It was a big day in Dunfermline yesterday.
A £250,000 facility boasting a 100% employment rate for its alumni had its grand opening – and it certainly looked grand.
The clue is in the name – GlamCandy.
The 1600 sq ft makeup school on the High Street is the first in a string of similar establishments planned for Scotland and the UK, following a deal with entrepreneur Julian Kynaston.
Director Hayley Harvey-Smith told me the unlikely story behind the growth of a company set to turnover £2.7m this year.
“I’m not a make-up artist – don’t let me near you with a brush – my background is in advertising,” she joked.
It’s her sister-in-law with the makeup skills. Together they spotted a gap in 2011 for a makeup masterclass.
Given that The Only Way is Essex was dominating the TV schedule, with its heavily made-up characters, they thought the classes would appeal to the younger market – so choose the name accordingly; GlamCandy.
In the first week they sold 200 places on the workshop, but on the day there wasn’t a person under 40.
“We got our target completely wrong,” she laughed. “It was full of women who’d been wearing makeup the same way for years and wanted to learn new techniques.”
It was the first of many pivots.
My favourite story was the time they spent a fortune launching a skincare range and placed 10,000 samples in the ASOS advent calendar… only to realise no one had ordered the actual products.
“We still get emails now asking where they can buy the moisturiser – it was a gorgeous product, all made in Scotland. I definitely want to revisit that part of the business,” Hayley laughed.
It’s no wonder something like that got missed.
The GlamCandy brand was always about both education and retail, and the two strands of the business were in danger of overwhelming the team until Julian made his proposal.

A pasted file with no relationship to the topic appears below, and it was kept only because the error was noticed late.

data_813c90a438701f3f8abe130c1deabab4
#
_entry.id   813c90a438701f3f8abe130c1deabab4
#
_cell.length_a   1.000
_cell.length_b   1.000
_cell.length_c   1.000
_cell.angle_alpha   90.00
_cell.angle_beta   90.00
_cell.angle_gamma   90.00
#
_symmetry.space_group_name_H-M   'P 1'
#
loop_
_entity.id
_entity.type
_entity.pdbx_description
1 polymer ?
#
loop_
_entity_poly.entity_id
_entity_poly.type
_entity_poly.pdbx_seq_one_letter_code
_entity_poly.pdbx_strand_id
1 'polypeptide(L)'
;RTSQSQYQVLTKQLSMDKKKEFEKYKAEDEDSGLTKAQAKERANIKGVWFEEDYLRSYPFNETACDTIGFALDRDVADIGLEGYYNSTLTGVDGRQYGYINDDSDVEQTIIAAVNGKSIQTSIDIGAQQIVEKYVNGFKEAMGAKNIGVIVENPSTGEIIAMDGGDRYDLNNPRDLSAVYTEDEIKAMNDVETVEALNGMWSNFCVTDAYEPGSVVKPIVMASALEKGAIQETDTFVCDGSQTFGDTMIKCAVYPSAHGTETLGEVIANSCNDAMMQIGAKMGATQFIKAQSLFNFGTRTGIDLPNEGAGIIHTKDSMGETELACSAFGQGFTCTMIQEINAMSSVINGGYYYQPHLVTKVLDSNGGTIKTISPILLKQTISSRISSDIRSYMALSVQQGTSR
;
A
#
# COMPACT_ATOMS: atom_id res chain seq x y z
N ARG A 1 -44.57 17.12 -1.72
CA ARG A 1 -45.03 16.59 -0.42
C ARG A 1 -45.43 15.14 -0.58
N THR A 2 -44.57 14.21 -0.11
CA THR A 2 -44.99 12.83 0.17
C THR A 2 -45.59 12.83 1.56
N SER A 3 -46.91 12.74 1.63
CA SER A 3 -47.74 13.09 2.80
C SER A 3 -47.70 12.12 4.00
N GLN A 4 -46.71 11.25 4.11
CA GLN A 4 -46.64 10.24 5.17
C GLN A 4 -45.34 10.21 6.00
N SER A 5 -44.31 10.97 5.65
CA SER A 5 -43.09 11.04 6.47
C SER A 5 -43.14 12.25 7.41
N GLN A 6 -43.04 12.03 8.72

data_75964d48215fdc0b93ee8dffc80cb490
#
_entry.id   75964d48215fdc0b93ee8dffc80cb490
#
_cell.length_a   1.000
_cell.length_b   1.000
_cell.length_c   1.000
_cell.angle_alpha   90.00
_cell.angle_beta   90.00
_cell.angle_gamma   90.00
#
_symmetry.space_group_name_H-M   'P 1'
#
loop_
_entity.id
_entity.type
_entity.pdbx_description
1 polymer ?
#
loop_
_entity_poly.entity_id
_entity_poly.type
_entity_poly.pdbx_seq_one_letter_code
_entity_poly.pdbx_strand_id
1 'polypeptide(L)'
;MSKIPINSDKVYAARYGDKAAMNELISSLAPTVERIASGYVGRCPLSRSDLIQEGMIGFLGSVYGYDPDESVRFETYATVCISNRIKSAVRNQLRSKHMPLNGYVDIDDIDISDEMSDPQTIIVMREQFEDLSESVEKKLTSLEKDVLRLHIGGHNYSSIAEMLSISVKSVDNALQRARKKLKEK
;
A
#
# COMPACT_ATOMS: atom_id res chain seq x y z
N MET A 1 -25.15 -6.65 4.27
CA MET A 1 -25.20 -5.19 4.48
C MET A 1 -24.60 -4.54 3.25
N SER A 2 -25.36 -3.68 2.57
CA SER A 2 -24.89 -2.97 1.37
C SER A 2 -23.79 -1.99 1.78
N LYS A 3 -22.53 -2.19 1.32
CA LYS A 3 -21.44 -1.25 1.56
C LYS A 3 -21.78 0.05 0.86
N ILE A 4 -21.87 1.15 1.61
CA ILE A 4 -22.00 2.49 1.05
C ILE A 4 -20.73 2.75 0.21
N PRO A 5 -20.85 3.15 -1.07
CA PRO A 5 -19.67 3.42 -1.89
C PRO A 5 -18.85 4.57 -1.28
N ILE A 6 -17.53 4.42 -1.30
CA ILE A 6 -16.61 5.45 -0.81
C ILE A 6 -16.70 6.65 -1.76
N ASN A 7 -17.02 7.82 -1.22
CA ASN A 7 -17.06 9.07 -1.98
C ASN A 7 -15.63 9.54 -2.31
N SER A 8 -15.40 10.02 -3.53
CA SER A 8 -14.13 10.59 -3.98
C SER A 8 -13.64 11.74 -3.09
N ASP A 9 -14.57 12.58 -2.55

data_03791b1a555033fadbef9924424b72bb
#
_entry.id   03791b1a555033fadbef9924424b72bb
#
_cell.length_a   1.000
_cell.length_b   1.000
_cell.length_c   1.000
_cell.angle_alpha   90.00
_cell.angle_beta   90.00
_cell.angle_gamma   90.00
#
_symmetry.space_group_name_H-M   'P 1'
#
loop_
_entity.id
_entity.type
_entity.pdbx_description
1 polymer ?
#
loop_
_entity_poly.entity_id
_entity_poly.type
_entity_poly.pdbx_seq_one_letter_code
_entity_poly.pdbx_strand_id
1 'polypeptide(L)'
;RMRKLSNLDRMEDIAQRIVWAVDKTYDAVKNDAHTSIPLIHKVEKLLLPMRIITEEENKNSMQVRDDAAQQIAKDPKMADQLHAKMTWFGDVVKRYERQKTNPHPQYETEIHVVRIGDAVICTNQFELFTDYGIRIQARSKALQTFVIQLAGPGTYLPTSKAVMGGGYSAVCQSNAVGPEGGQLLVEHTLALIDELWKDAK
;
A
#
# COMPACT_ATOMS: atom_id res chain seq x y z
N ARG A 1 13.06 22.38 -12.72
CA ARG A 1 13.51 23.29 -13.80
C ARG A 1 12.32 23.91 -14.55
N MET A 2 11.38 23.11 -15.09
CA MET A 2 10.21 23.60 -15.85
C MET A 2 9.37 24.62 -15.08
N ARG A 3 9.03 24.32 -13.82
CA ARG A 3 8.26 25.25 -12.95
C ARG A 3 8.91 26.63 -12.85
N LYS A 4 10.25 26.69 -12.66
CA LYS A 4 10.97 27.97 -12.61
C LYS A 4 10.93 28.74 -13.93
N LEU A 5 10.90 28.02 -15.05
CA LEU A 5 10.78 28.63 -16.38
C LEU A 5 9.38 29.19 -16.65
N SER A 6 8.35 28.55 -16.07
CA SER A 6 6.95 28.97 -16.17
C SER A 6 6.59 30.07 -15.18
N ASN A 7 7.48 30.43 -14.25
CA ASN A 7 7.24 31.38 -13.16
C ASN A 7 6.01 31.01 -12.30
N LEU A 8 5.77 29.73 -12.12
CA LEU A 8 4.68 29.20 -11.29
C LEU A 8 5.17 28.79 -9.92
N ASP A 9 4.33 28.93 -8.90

“I’d worked with his Illamasqua brand for a number of years, we were the exclusive supplier in Scotland,” Hayley explained. “Julian loves Edinburgh, he would come up for visits frequently and we sold a specialist college kit with his products.”
When Julian sold the makeup brand for £23m he suggested that he come onboard with GlamCandy and look after the retail side. Hayley would concentrate on the makeup school – which offers SQA qualifications as well as five and two day courses.
“It just made sense to join forces, he’s great to work with and I can learn a lot from him,” Hayley said.
Hayley had clearly built a successful business to attract such a business partner. She attributes much of the company’s growth to smart use of social media – the Instagram account, for example, has over 23,000 followers.
“It’s the era of the selfie,” she said. “One of our artists specialises in Instagram-style makeup – people want to know how to look like they have a filter on all day long.”
Others specialise in bridal, editorial, special effects and drag to name a few – the point is that students get their training from the best in each field.
“I started the business with the big dream of making millions – I think I’m quite reckless,” Hayley admitted. “Then you learn in year 2 and 3 and 4 that things are never quite like you planned, you have to pivot and change. You need to make a lot of errors when you’re building a business – the more mistakes the better, because then you won’t make them again. I feel like I’ve made so many there are surely none left to make…”
The future for GlamCandy looks bright, with a new store set to open in Aberdeen at the turn of the year and more sites in their sights.
I’d keep an eye on this one.
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